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State Senator Wants To Allow Lawsuits If People Are Stopped From Recording Cops

State Sen. Ruben Diaz (credit: CBS 2)

State Sen. Ruben Diaz (credit: CBS 2)

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NEW YORK (CBSNewYork) — New York state Sen. Ruben Diaz, D-Bronx, introduced a bill Thursday in which someone who is stopped from videotaping a police officer could sue for $25,000.

In introducing the bill, Diaz noted that videotaping police officers is already legal, unless it interferes with police work.

“They do not allow anyone to record them, or to videotape them, claiming that they are interfering with police activity,” Diaz told WCBS 880.

But he said officers “routinely” make people stop videotaping them or arrest people for doing so. He noted that video recordings brought to public attention the arrest of Eric Garner – the man who died in police custody after being put in a choke hold by an officer on Staten Island.

“In the case of Garner, this gentleman that was killed by the police, the videotape is there. The one that was taking the videotape was not interfering with police work,” Diaz said. “He was videotaping what the police were doing. I believe there’s nothing wrong with that.”

Diaz said his bill would strengthen civilians’ rights by “affirmatively” allowing people to videotape officers conducting their duties, and to sue if an officer stops them.

“Let’s say that the police are stopping someone in the street, and they are talking to somebody, and they are arresting someone, and I video that … and the police come to me, ‘You interfere’ … and don’t allow me to videotape – that would be reason for me to sue for $25,000,” he said.

The issue of videotaping officers has drawn controversy for years. Just weeks ago, the NYPD was hit with a high-profile First Amendment lawsuit alleging the department has a practice of arresting people for shooting video of officers.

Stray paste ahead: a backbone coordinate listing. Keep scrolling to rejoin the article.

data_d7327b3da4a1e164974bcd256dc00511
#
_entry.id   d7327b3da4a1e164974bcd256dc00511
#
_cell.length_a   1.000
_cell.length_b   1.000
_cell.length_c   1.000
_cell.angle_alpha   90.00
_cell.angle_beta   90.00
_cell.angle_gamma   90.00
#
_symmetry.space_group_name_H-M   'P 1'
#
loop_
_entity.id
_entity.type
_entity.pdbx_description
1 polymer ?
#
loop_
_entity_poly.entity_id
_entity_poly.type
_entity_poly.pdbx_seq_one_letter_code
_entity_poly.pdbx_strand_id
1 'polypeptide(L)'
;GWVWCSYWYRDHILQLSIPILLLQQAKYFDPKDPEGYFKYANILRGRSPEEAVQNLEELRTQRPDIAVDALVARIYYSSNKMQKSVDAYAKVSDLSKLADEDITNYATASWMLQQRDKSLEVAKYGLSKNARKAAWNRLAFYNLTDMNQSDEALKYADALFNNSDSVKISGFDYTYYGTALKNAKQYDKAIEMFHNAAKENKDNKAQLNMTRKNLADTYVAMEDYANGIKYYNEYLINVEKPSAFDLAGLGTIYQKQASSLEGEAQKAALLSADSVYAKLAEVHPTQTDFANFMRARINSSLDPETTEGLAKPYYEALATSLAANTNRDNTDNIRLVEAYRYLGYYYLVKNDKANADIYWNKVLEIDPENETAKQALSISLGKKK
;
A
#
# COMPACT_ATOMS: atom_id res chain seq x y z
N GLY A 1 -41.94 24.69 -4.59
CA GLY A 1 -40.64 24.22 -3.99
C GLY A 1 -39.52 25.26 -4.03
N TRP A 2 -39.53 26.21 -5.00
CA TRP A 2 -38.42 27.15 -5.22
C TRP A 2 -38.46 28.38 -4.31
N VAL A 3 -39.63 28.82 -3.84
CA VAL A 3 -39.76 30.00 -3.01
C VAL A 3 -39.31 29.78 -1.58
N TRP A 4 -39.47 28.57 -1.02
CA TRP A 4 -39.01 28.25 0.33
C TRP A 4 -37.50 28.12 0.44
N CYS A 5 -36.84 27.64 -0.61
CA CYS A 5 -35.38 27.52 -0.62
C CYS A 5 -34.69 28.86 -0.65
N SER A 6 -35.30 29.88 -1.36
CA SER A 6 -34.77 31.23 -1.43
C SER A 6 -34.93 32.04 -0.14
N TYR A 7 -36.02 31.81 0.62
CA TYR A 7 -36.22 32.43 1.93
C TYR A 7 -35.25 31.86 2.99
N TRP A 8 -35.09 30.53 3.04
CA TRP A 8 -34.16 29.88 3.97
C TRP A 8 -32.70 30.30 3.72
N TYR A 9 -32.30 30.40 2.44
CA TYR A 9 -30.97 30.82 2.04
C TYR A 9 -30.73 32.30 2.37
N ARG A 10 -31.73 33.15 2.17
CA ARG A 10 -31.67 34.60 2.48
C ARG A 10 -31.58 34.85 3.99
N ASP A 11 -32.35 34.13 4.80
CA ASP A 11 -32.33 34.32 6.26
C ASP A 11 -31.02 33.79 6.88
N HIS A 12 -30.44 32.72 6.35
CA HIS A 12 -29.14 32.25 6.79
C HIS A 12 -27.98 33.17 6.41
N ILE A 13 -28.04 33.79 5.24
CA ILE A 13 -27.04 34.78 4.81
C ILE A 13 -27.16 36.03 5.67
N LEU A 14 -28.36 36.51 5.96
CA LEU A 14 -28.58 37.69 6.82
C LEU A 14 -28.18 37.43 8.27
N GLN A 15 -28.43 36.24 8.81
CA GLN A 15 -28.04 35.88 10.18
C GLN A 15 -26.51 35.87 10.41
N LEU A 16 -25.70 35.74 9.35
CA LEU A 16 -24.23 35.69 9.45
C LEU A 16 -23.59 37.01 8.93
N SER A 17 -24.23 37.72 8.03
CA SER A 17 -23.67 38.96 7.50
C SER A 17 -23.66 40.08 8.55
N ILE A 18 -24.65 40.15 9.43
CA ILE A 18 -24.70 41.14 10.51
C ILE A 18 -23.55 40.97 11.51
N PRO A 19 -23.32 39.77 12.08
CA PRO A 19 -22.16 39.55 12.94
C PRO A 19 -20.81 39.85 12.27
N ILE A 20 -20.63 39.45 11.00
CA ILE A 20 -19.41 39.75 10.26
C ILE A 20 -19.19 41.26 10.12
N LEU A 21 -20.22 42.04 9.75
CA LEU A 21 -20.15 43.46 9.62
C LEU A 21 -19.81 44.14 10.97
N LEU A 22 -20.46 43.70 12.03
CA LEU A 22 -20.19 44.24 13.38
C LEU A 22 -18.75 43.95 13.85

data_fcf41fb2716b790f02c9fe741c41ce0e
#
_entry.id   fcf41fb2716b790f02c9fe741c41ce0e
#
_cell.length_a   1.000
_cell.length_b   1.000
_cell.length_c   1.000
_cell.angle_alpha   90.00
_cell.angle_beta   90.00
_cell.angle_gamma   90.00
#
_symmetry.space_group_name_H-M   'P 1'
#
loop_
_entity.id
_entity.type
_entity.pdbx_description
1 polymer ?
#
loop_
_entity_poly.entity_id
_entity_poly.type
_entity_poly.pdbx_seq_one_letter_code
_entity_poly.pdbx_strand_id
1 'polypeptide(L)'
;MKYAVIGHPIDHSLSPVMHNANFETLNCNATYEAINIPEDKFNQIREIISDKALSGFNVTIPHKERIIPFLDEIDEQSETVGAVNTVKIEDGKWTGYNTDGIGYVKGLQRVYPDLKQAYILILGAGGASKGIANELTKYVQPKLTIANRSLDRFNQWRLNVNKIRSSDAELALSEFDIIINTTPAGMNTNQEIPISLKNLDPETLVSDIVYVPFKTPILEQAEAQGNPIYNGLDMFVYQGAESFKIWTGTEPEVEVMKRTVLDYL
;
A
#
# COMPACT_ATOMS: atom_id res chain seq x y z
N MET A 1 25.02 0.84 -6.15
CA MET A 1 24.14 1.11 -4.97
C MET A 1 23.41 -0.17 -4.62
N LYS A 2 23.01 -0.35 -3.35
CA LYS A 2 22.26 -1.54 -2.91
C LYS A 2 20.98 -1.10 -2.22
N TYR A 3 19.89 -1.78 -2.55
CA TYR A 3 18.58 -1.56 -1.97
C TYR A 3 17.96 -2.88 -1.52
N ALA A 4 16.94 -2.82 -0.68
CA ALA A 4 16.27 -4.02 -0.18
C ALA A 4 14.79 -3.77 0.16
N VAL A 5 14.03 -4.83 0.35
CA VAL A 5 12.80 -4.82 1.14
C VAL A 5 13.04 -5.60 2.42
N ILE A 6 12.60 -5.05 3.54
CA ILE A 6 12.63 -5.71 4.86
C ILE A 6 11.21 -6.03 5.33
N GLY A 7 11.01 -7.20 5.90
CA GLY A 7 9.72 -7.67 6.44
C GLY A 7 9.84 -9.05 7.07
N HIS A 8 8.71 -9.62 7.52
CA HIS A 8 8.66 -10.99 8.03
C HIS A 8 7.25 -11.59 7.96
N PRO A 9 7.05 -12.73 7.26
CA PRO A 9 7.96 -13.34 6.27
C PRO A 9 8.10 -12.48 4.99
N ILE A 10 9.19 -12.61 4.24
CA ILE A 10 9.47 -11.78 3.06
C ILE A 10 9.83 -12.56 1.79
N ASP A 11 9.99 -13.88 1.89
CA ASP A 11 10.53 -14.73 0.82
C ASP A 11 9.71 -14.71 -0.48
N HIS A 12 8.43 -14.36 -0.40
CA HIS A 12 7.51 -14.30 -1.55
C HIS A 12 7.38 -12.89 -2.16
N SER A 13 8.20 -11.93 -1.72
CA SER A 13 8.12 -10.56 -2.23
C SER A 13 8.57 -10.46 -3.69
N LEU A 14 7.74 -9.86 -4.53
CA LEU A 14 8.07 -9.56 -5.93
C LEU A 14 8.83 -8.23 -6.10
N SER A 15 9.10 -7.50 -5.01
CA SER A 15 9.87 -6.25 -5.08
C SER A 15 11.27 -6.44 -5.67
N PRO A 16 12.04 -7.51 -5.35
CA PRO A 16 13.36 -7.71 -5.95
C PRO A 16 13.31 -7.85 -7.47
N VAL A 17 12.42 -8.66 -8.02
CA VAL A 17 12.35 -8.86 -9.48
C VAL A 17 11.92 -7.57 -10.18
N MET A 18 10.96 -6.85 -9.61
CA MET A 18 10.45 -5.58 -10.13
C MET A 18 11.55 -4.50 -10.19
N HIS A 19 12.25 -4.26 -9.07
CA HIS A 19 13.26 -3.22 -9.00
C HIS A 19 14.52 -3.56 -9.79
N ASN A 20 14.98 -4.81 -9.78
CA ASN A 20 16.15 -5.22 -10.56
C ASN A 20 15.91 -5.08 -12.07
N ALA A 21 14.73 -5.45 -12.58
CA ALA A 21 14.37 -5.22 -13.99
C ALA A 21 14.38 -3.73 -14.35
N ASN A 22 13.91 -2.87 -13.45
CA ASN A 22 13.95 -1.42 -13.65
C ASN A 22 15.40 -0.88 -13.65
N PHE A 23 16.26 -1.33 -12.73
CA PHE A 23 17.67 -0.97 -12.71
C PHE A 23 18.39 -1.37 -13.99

Plaintiff Debra Goodman claimed her rights were violated when she tried to record police activity last September on the Upper West Side.

Goodman was arrested at 73rd Street and Broadway, and alleged that she was pushed by officers and then detained for more than 24 hours.

“He asked me to produce ID. I refused, because I knew I wasn’t doing anything wrong,” Goodman said. “And then he grabbed my arm and handcuffed me, and told me I was under arrest.”

The lawsuit asked a judge to force the NYPD to allow onlookers to record police in public spaces.

Previous lawsuits on the subject have reported that the NYPD Patrol Guide says officers cannot interfere with videotaping or photographing incidents in public.

In Illinois, for example, the practice was long banned unless all parties in a conversation consented to audio recordings of what was said, even in public spaces. Thus, someone who recorded a police officer, prosecutor or any other member of the law enforcement community without his or her permission could be charged with a Class 1 felony in Illinois.

A Cook County, Ill., judge ruled against the Eavesdropping Act in 2012, after Chicago artist Chris Drew was charged with videotaping his own arrest for selling art without a permit. Then last year, federal appeals court ruled that the law “likely violates” the First Amendment and banned enforcement of it.

Police interests in Illinois claimed that allowing the recording of officers would impede their investigative powers.

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